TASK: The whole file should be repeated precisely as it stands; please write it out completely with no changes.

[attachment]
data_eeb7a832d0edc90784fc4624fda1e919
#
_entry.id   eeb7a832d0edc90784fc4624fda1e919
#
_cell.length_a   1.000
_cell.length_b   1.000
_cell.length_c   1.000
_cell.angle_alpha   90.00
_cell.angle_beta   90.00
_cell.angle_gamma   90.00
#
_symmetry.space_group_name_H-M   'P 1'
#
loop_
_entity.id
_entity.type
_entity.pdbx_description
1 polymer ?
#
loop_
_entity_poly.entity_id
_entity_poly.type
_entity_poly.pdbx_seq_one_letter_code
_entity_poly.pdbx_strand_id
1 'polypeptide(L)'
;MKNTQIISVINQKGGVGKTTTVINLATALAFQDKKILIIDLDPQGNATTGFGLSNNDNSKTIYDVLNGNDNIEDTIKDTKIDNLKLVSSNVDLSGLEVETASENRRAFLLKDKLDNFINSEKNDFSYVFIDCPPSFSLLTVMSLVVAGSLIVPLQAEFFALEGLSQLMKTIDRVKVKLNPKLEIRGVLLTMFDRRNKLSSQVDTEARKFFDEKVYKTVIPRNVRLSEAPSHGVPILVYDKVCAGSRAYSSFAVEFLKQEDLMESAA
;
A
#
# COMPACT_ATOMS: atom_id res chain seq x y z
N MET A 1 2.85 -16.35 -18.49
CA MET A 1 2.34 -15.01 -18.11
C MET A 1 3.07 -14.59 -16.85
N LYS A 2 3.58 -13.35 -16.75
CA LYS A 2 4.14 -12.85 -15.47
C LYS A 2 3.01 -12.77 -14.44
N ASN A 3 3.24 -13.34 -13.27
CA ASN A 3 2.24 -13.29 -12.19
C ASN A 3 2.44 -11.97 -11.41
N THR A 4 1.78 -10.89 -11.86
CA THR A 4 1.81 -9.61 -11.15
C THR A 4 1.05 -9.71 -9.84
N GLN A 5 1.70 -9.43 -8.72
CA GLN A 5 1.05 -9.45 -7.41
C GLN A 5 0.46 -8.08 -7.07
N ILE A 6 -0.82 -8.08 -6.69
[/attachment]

data_eeb7a832d0edc90784fc4624fda1e919
#
_entry.id   eeb7a832d0edc90784fc4624fda1e919
#
_cell.length_a   1.000
_cell.length_b   1.000
_cell.length_c   1.000
_cell.angle_alpha   90.00
_cell.angle_beta   90.00
_cell.angle_gamma   90.00
#
_symmetry.space_group_name_H-M   'P 1'
#
loop_
_entity.id
_entity.type
_entity.pdbx_description
1 polymer ?
#
loop_
_entity_poly.entity_id
_entity_poly.type
_entity_poly.pdbx_seq_one_letter_code
_entity_poly.pdbx_strand_id
1 'polypeptide(L)'
;MKNTQIISVINQKGGVGKTTTVINLATALAFQDKKILIIDLDPQGNATTGFGLSNNDNSKTIYDVLNGNDNIEDTIKDTKIDNLKLVSSNVDLSGLEVETASENRRAFLLKDKLDNFINSEKNDFSYVFIDCPPSFSLLTVMSLVVAGSLIVPLQAEFFALEGLSQLMKTIDRVKVKLNPKLEIRGVLLTMFDRRNKLSSQVDTEARKFFDEKVYKTVIPRNVRLSEAPSHGVPILVYDKVCAGSRAYSSFAVEFLKQEDLMESAA
;
A
#
# COMPACT_ATOMS: atom_id res chain seq x y z
N MET A 1 2.85 -16.35 -18.49
CA MET A 1 2.34 -15.01 -18.11
C MET A 1 3.07 -14.59 -16.85
N LYS A 2 3.58 -13.35 -16.75
CA LYS A 2 4.14 -12.85 -15.47
C LYS A 2 3.01 -12.77 -14.44
N ASN A 3 3.24 -13.34 -13.27
CA ASN A 3 2.24 -13.29 -12.19
C ASN A 3 2.44 -11.97 -11.41
N THR A 4 1.78 -10.89 -11.86
CA THR A 4 1.81 -9.61 -11.15
C THR A 4 1.05 -9.71 -9.84
N GLN A 5 1.70 -9.43 -8.72
CA GLN A 5 1.05 -9.45 -7.41
C GLN A 5 0.46 -8.08 -7.07
N ILE A 6 -0.82 -8.08 -6.69